What Is PCOS?

PCOS is the most common cause of female infertility, affecting one in ten women of childbearing age. PCOS stands for Polycystic Ovary Syndrome, also known as Stein-Leventhal Syndrome, and is responsible for 70% of infertility issues in women having  difficulty ovulating.[1] PCOS is an endocrine disorder which causes imbalances of the sex hormones estrogen and progesterone which leads to the growth of ovarian cysts. Because of the hormonal imbalance and cysts PCOS can cause issues not only with the menstrual cycle  and fertility but also cardiac function and appearance. Women with PCOS are also at a greater risk of developing insulin resistance, type 2 diabetes, high cholesterol, high blood pressure and heart disease.  


PCOS comes with many symptoms including irregular periods and infrequent ovulation. Fertility rates among women with PCOS can be dependent on factors such as age and weight. PCOS affects the hormonal balance in women and can create excess testosterone production which can lead to hair growth on parts of the body where men usually have hair (called hirsutism). Other symptoms of PCOS include possible skin conditions such as darkening of skin, acne, and skin tags as well as thinning hair and weight problems. Although these symptoms can be very difficult for women to deal with nothing compares with the pain of infertility when one is ready to become a parent. Luckily, there are some treatments that can assist women with PCOS in conceiving.

Possible Treatments

Resolve National Infertility Association indicates that women with PCOS can take medication called clomiphene citrate or clomid to assist them in ovulating while trying to conceive stating that "[of] women with PCOS who take clomid, about 80% will ovulate in response to the medication and 30-40% will become pregnant."[2] As with any medication not all women will respond to clomid and clomiphene; in this case another medication that is recommended by the Advanced Fertility Center of Chicago is Femara (Letrozole). The AFCC also indicates that "many physicians will not prescribe letrozole because of concerns from a 2005 report from some Canadian fertility doctors suggesting a possible higher incidence of birth defects in pregnancies from using letrozole."[3] The risks for side effects from taking these fertility treatments medications should be carefully considered before starting treatment with them.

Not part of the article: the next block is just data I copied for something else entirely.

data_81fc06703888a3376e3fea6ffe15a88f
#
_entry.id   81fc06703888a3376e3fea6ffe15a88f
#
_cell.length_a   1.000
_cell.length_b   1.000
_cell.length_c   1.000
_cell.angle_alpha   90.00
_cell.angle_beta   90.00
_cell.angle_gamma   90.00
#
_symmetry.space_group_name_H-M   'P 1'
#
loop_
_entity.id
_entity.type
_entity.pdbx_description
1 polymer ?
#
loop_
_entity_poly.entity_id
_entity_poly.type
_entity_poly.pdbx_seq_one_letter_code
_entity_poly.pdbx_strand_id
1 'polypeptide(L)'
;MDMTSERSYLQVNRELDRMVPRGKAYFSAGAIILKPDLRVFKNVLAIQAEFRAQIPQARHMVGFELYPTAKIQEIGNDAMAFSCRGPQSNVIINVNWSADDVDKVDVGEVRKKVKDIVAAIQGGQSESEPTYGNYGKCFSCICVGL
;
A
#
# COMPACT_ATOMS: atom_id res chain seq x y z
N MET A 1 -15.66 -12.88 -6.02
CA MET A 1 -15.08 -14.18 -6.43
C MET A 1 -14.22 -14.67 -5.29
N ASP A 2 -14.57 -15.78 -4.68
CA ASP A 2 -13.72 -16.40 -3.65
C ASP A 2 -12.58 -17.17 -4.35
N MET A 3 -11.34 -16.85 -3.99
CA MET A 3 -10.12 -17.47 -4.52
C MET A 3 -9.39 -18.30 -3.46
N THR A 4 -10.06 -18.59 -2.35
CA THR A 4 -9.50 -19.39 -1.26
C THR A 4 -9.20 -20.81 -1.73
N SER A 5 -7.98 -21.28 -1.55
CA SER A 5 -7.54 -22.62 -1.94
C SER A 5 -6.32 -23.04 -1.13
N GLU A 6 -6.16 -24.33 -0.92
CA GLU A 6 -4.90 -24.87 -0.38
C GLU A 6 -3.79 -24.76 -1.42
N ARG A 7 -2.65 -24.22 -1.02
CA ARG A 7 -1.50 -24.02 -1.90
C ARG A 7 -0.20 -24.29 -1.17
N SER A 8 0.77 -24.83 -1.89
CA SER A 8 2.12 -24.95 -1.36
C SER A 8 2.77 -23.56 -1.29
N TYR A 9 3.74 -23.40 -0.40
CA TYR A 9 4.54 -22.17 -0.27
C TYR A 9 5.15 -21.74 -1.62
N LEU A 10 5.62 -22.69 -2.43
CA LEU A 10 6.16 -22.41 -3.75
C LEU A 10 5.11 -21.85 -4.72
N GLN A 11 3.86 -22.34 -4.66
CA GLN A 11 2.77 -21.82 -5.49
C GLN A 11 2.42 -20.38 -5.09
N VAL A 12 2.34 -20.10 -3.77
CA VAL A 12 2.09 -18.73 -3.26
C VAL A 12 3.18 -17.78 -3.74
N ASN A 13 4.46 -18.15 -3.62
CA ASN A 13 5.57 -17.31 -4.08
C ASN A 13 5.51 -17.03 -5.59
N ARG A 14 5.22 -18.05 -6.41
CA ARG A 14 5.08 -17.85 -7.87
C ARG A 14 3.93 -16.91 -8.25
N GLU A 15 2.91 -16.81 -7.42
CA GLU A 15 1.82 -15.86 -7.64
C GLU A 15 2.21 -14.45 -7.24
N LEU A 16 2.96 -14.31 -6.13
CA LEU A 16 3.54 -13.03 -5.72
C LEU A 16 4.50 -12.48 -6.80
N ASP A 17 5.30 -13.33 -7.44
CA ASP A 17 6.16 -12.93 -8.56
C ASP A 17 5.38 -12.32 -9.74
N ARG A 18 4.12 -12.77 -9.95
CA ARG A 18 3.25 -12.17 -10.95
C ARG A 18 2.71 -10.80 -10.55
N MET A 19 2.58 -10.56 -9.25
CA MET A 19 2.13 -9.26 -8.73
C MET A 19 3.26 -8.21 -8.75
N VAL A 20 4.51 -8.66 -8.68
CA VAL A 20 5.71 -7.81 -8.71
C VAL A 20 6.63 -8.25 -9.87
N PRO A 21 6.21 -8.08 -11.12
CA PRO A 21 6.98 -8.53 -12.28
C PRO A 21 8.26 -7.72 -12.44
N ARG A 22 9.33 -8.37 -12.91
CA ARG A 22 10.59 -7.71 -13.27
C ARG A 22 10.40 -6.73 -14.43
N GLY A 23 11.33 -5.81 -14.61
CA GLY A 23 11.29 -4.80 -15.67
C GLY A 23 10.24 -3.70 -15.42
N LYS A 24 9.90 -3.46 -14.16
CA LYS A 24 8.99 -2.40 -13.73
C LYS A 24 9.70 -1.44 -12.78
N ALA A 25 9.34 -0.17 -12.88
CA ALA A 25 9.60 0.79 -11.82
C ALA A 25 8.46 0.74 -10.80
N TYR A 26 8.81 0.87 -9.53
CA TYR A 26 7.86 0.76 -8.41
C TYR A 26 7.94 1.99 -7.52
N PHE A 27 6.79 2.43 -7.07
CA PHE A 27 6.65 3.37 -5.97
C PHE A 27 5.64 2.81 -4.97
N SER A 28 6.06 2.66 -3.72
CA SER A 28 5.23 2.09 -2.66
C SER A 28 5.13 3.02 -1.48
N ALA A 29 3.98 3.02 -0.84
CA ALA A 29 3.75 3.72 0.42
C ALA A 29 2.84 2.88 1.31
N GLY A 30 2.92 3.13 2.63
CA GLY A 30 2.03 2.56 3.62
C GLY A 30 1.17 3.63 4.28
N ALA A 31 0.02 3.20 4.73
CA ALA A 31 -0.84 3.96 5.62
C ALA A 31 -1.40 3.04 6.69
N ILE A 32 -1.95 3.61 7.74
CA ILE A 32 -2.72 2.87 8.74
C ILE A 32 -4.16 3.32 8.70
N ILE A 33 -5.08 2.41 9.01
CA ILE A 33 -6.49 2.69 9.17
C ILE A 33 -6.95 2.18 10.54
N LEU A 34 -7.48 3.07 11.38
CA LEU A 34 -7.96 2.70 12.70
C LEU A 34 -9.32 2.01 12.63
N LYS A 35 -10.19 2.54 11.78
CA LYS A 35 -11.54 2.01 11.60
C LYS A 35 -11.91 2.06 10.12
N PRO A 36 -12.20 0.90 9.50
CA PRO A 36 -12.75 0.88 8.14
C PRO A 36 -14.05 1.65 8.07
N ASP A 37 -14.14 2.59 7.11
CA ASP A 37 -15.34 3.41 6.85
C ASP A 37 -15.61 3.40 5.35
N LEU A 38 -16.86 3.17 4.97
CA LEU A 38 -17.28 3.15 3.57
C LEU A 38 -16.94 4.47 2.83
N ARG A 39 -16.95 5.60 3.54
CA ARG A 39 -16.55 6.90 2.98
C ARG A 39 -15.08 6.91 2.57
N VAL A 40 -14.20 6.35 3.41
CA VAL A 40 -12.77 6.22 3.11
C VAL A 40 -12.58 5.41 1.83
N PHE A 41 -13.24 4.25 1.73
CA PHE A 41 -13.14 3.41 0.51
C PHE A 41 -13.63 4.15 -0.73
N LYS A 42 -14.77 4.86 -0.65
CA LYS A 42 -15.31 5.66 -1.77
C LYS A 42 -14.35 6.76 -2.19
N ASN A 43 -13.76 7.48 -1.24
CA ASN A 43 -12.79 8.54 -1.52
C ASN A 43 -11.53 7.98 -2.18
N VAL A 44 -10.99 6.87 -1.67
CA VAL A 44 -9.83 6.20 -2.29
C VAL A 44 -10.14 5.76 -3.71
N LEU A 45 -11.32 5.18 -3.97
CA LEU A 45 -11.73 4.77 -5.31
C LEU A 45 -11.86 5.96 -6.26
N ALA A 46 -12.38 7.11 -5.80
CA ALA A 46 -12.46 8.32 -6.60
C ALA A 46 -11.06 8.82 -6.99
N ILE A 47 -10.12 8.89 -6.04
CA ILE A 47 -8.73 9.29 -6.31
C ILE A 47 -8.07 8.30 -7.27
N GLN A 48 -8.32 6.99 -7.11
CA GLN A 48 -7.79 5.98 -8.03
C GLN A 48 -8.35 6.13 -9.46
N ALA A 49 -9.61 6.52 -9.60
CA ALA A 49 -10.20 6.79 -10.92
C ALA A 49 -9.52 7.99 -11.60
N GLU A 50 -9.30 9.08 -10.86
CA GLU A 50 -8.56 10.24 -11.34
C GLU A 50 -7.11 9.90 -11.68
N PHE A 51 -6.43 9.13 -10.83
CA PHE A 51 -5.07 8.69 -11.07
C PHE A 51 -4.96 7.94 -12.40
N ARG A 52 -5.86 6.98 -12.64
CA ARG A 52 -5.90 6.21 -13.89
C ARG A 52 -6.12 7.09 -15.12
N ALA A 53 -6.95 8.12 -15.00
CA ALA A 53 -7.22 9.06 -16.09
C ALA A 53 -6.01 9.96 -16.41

Alternative Treatments

Women who have PCOS and are trying to conceive can also try alternative means to increase their chances for successful conception. The biggest issue with PCOS is insulin resistance and there is a specific diet which can be followed to regulate insulin levels. The diet recommended by Natural Fertility Info aims to control insulin through eating carbohydrates with a low glycemic index "low glycemic index foods are carbohydrates that break down slowly in the body, and don't cause such a dramatic spike and then drop in insulin levels. The glycemic load takes into consideration the amount of the glycemic index food you consumed and how that affects your blood sugar." Regulating insulin spikes and eating organic food with no added hormones could positively impact chances of conception for women with PCOS. Once the diet has been followed for 6-12 months there should be positive impact helping to balance blood sugar levels, maintain hormonal balance, and promoting healthy digestion for improved estrogen metabolism.

Trying to conceive with PCOS can seem a daunting journey of treatments, diets and potential disappointment. Conceiving with PCOS is very possible, however it will take more time and effort and can cause extra stress. Staying informed, patient and positive is the best advice on the journey to starting a family with PCOS.

[2] http://www.resolve.org/about-infertility/medical-conditions/polycystic-ovary-syndrome-causes-diagnosis-and-treatment.html
[3] http://www.advancedfertility.com/femara-letrozole-fertility.htm
[4] http://natural-fertility-info.com/pcos-fertility-diet

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